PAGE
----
For all of that, Judith and Jim’s book is very practical and down-to-earth. Practical, real-life examples. Simple steps to do. (Well, maybe simple to read and grasp, even if they may be more of a challenge to put into work in your own life.) Good practical exercises. One of the delights of this book is the little quotes sprinkled liberally throughout the book. Everyone from Warren Farrell to Rilke. The only thing that is missing is the Ladies Home Journal quiz "How well would you rate your relationship?"


When a person abandons himself, he is no longer anything, and when two people both give themselves up in order to come close to each other, there is no longer any ground beneath them and their being together is a continued failing.
   Rainer Maria Rilke

Exploring the differences—exploring the space between us—giving each other space and honoring that space—is exactly what Jim and Judy do. In so many "relationships" books by "experts" you wonder, sometimes, how they put it to work in their own lives. Do they "walk the walk" or just "talk the talk"? Here the answer is obvious from the book itself. From the beginning to the end the book is interspersed with "Judith-Jim dialogs"—and they don’t always agree.

The authors express what the book is about:

 

This is a book about love and intimacy. But, more importantly, this is a book about finding love and intimacy in what you may believe is a very unlikely place—in the differences between you and your partner, between you and your date. The fact is, differences can be a treasure chest of pleasure(and wonder, discovery and growth, passion and spiritual fulfillment. When you both know how to open that treasure, you'll each know what it's like to be loved for who you really are, and that is the heart of the new intimacy.

In the future, the "fittest" relationships will be the ones that can adapt to a new reality—the higher expectations of good communicatiion, not mere survival.
   Warren Farrell

Their point is that as a society we are hungering to understand how life, love and intimacy can be experienced more fully, more passionately, and with more spiritual depth. Personal differences are the heart and soul of a long-lasting and fulfilling relationship. But this comes only through accepting the other person, warts and all, and honoring the differences. Merely adapting, coping, managing or tolerating just doesn’t cut it.

When you love with this kind of awareness, you can release the spiritual fullness of your shared love, taking you beyond the merely personal, expanding your relationship with all life.


Related:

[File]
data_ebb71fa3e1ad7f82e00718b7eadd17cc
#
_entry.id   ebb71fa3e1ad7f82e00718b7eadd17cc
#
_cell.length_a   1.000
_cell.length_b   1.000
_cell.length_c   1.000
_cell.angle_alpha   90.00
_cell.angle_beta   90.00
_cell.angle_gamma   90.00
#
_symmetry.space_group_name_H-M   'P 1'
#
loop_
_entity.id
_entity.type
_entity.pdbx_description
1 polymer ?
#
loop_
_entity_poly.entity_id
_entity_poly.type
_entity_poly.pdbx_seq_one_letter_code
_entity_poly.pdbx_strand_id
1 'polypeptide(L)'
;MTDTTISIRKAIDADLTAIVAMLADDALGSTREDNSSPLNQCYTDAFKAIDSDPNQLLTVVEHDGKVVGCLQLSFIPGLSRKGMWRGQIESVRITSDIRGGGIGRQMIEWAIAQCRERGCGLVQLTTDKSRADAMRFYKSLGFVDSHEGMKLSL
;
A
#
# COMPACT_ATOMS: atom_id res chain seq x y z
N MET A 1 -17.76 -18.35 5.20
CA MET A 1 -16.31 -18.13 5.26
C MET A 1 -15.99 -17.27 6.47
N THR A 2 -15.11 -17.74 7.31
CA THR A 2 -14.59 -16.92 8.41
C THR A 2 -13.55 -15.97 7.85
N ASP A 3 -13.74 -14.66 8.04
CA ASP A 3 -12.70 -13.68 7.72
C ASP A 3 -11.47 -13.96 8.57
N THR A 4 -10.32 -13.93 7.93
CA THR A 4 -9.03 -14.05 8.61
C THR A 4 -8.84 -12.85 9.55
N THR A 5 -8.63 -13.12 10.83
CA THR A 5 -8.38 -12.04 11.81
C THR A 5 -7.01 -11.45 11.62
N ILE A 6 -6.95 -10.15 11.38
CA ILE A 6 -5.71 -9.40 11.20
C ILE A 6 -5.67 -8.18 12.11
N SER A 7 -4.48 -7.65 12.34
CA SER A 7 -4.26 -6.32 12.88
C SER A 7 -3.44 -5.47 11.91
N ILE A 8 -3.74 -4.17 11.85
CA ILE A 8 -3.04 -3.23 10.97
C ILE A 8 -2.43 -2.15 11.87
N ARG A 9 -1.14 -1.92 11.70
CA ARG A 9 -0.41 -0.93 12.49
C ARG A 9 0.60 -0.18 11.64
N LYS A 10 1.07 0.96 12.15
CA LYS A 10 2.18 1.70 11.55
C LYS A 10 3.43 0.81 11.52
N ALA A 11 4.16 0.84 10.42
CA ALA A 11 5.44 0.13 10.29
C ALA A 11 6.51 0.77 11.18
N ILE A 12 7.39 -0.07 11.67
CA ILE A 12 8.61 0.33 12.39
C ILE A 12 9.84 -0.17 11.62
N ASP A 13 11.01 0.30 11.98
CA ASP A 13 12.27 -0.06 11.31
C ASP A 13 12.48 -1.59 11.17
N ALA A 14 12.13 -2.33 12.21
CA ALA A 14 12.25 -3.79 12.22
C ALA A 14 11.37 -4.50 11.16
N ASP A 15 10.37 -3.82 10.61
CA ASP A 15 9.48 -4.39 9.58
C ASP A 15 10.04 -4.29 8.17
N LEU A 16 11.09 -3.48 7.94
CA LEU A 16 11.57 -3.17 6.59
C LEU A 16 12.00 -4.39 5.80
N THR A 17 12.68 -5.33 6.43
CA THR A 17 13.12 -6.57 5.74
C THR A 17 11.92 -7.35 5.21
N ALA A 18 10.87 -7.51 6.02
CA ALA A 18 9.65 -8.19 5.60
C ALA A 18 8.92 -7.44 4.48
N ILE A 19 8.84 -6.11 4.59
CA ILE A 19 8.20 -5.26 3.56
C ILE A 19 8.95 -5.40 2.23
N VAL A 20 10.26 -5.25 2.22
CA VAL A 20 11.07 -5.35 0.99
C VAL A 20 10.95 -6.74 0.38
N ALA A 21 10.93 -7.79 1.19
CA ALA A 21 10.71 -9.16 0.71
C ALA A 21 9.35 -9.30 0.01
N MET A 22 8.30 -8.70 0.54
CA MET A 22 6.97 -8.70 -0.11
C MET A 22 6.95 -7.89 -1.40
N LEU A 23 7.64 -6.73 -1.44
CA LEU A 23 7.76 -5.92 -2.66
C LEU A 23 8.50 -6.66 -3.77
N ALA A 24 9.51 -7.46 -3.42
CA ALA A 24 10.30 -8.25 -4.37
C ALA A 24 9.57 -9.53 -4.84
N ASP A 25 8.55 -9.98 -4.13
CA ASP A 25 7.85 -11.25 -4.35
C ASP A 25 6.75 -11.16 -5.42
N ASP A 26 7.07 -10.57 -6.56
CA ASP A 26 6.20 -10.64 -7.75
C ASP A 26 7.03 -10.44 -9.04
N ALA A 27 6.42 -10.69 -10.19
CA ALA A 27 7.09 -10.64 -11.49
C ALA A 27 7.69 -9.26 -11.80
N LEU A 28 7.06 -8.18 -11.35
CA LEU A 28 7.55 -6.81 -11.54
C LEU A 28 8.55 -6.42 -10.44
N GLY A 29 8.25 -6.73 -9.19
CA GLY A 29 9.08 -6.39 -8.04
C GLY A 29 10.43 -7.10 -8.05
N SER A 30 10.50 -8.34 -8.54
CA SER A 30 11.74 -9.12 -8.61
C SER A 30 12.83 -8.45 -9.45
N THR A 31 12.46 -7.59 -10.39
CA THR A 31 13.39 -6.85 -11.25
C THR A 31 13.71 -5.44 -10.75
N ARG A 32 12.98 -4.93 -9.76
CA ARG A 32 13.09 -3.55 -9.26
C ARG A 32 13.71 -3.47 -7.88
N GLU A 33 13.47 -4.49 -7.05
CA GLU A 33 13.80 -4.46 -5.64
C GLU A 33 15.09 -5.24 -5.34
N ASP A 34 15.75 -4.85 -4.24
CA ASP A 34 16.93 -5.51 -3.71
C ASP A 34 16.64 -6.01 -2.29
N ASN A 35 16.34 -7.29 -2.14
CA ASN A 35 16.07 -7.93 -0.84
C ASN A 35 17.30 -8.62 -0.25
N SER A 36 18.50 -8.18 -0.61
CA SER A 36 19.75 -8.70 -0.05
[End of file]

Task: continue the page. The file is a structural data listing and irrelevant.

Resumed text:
Proving that Men or Women are No Damn Good:
Vigilance and Revenge


Book excerpt

Judith and Jim wisely point out that this is a new challenge for humankind. "So when it comes to who and how we love, we now live with expectations of individual freedom and personal responsibility that men and women have never had to face." It's tough. To make their point, they provide a quick and fascinating overview of courtship and dating in America in the last 200 years.

The crux of Judith and Jim’s work is a process they call Conscious Creativity. This can help you negotiate your differences and turn conflict and disappointment into opportunities for learning and growth rather than self-destruction and disappear. Judith and Jim also explore the differences between positive and negative trust and ways to get behind the self-protective masks we’ve all learned to wear. They also describe the principles and rules of "fair fighting," which they point out can be a spiritual workout leading to deeper and more compassionate intimacy.

The payoff is a celebration of the wisdom and the wonder at the heart of a relationship built on respect and regard for differences.

Related stories:

 Proving that Men or Women are No Damn Good Vigilance and Revenge. A book excerpt.

 MenWeb Relationships section Interview with Riki Robbins, author of Negotiating Love, article Relationship! Can We Ever Get One That Works?, article about the Marriage Encounter, poems, and more!

Related Books:

Book cover
Negotiating Love : How Men and Women Can Resolve Their Differences
by Riki Robbins Jones
Click here to order.


Douglas M. Gillette, Primal Love: Reclaiming Our Instincts for Lasting Passion (New York, NY: St. Martin’s Press, 1995). Highly readable book on the implications of evolutionary biology ("the million-year-old man") on our relationships. Read our review. (Hardbound out of print) Audio cassettes

Book cover
Beyond the Blame Game
by Dmitri Bilgere
Review
Order on-line

Related Web sites:

 The Magic of Differences Judith and Jim's Web site